No Image Available


Read more from TrainingZone

googletag.cmd.push(function() { googletag.display(‘div-gpt-ad-1705321608055-0’); });

Surfing the net might damage your career


Firms recruiting on the web are likely to find it especially hard to prevent their own staff from surfing at work, writes Jilly Welch

Millions of employees could be risking the sack by using their firm’s Internet connection for personal purposes, following a tribunal’s decision to uphold the dismissal of Lois Franxhi, an office manager, for searching the web at work for holiday deals.

According to a recent survey by NOP, two million people in the UK use the Internet at work to obtain travel information, while the same number read newspapers online. Visits to cricket web sites during the recent World Cup came mainly from the employees of City banks and major consultancies.

Unauthorised Internet surfing is costing British firms £130 million in lost time and business annually, according to e-result, a web-policing company. But employers are now becoming concerned about another, potentially more threatening, category of search. More than one million employees are now using the Internet to look for new jobs. Jobseekers spend an average of 10 minutes each day - usually between noon and 4pm - browsing job sites.

Carolyn McCall, deputy managing editor of the Guardian and the commercial director responsible for the newspaper’s online recruitment site, is watching employers’ reactions to the Franxhi case carefully.

“People are going to start getting the message to search the net - particularly for jobs - at home,” she said. The explosion of free Internet accounts offered by high-street retailers means that we will see a surge in home access to the web. But this may mean a dilution of quality applications to recruiting firms.”

A growing number of companies are taking the advice of employment lawyers and writing personal surfing limitations into policies and contracts. Asda has no formal net policy, for instance, but new recruits are now told that the e-mail system is for business use only.

The Public and Commercial Services union, which represents 240,000 civil servants, expects to be negotiating wide-ranging electronic communications policies with managements across the public sector this year. And other organisations, such as the BBC and government departments, have cracked down on Internet use after discovering obscene or non-work-related files from the web on employees’ computers.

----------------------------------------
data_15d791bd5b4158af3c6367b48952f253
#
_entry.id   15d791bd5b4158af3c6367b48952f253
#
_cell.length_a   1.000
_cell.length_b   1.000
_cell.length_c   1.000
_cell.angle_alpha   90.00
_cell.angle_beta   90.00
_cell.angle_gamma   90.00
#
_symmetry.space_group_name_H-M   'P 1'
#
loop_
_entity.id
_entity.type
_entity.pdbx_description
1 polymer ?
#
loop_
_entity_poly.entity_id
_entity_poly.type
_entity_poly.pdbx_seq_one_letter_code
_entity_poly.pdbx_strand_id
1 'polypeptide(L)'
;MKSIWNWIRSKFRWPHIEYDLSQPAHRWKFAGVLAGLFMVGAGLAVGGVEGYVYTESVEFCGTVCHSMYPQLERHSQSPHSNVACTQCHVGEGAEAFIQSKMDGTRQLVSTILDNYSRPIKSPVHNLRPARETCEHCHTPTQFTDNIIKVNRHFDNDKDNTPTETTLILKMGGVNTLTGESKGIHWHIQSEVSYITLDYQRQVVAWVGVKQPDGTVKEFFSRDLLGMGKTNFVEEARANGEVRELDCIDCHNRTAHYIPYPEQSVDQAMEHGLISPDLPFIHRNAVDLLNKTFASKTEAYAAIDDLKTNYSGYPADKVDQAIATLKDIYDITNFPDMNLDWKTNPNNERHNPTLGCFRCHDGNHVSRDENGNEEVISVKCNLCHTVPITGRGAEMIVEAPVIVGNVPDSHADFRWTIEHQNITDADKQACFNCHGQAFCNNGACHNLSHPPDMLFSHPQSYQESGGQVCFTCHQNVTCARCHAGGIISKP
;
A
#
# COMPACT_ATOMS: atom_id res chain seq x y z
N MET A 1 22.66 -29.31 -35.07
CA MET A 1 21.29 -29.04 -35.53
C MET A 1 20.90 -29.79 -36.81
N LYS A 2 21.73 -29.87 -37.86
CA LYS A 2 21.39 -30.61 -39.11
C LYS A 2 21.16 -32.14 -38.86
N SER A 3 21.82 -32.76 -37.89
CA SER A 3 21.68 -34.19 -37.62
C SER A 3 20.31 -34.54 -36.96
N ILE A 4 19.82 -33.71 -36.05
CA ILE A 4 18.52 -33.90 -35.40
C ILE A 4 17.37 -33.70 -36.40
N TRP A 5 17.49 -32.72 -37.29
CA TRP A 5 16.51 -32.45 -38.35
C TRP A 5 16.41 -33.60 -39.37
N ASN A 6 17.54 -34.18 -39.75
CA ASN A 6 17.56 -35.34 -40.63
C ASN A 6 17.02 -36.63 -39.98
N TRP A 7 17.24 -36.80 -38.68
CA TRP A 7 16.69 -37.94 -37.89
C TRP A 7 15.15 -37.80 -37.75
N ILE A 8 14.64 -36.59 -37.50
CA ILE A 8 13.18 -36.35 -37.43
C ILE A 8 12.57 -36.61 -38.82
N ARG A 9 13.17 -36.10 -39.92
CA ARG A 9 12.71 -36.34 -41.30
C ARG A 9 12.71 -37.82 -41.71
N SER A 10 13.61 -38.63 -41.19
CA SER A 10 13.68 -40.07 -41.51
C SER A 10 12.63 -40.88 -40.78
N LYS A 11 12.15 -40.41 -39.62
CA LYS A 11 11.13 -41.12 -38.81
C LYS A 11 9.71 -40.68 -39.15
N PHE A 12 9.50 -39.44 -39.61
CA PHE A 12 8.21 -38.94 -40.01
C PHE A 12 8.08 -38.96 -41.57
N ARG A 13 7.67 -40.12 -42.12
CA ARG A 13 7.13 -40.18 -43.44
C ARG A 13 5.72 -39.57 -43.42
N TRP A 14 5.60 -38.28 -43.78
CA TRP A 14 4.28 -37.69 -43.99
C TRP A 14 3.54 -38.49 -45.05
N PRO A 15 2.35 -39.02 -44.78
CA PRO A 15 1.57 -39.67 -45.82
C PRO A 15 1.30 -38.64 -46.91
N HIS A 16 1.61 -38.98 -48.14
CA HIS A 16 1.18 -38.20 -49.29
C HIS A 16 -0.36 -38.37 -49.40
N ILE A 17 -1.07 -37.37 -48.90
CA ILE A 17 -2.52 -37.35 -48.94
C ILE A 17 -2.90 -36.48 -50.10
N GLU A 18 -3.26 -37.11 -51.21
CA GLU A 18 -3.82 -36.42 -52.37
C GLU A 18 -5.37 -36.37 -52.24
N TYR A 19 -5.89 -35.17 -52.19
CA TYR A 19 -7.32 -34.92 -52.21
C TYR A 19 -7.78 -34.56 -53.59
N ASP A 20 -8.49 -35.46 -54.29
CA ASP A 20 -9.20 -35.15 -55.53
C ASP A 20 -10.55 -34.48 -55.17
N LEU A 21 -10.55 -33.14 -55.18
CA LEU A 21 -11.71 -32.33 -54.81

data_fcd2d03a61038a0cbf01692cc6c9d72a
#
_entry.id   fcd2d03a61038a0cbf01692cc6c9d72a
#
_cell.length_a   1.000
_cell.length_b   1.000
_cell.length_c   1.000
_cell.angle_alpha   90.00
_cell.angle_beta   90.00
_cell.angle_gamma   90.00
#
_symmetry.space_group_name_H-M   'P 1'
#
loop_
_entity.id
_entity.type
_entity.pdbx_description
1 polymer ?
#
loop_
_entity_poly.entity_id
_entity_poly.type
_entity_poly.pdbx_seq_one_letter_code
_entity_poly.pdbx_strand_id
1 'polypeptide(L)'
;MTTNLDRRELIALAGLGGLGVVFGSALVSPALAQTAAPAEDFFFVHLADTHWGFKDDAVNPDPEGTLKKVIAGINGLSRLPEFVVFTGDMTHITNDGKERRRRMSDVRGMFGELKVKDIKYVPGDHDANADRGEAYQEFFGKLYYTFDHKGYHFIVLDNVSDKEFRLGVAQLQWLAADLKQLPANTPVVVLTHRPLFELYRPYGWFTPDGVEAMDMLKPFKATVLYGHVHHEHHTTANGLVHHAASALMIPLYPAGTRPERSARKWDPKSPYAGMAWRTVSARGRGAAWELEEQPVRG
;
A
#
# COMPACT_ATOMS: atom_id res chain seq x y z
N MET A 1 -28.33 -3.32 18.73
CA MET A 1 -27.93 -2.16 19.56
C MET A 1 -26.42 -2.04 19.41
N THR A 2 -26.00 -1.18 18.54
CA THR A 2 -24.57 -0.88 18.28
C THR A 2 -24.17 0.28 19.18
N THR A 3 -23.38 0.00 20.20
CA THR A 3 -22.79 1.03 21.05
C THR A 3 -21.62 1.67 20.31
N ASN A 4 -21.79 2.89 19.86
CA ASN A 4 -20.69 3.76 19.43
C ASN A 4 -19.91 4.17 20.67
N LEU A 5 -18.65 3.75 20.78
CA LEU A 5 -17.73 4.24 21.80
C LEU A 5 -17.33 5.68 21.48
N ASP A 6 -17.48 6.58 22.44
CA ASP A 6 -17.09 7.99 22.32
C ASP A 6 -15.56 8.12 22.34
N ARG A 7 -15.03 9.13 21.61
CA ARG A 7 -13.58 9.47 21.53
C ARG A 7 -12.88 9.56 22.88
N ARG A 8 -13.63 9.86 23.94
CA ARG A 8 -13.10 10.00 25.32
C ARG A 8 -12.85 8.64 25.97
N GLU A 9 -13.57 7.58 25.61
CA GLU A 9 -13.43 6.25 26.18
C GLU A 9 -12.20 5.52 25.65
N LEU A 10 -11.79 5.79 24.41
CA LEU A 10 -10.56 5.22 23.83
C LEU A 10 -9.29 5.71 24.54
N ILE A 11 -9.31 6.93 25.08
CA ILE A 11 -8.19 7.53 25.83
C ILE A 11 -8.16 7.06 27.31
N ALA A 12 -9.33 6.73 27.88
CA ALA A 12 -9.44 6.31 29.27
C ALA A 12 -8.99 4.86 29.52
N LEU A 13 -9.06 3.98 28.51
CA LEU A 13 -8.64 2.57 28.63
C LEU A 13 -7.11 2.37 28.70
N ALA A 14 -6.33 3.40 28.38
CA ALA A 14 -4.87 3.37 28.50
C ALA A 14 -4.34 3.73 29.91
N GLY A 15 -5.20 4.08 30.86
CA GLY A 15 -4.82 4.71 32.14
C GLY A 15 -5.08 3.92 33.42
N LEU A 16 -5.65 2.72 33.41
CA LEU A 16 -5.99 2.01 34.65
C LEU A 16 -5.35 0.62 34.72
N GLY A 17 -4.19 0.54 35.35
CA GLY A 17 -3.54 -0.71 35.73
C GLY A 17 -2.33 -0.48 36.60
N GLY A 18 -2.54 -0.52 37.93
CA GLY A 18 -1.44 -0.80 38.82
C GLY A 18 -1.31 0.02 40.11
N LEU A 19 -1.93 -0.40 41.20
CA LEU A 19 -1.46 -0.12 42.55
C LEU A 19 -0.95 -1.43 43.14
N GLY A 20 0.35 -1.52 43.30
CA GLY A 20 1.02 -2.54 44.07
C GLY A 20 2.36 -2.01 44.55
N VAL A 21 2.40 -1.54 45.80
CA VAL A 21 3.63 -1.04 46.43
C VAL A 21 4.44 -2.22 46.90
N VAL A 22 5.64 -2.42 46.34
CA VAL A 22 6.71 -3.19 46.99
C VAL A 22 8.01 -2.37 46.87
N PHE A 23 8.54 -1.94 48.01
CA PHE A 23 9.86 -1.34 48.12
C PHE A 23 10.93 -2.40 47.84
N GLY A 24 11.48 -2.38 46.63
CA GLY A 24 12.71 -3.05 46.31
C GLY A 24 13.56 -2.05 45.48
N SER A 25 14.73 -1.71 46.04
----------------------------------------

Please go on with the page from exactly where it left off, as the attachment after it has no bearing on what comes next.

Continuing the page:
Yet HR professionals may be on the horns of a dilemma, according to recruitment agencies, because they are using the medium to advertise posts.

“The banning of net use to scan for jobs, while openly trying to attract competitors’ staff to do that very thing, could be seen by employees as a double standard,” warned one senior recruitment consultant at a recent Recruitment Society debate.

Carl Gilleard, chief executive of the Association of Graduate Recruiters, is well aware of the of time that young people in particular spend surfing the web. “Recruiters obviously want people to have access to their job ads,” he said. “But they haven’t quite come to terms with what it means in terms of their own attitudes.”

Mike Emmott, IPD adviser on employee relations, believes that “if firms take a tough line on personal use, they can expect it to be flouted”. He recommends that personnel departments work with employees to draw up an “adult, common-sense policy. It may simply be a case of requesting discretion, and that they surf the web in the margins of the working day.”

Recruitment is the fastest-growing advertising area of the web, with an increasing number of older, non-IT staff using it to find jobs. Around half of these earn more than £30,000, and 60 per cent are qualified to at least degree level - a valuable target market, according to a survey by Yahoo.

“Trust seems to be the key,” Gilleard said. “Any employer trying to prevent someone from looking for a new job on any medium is barking up the wrong tree.”


Get the latest from TrainingZone.

Elevate your L&D expertise by subscribing to TrainingZone’s newsletter! Get curated insights, premium reports, and event updates from industry leaders.


Thank you!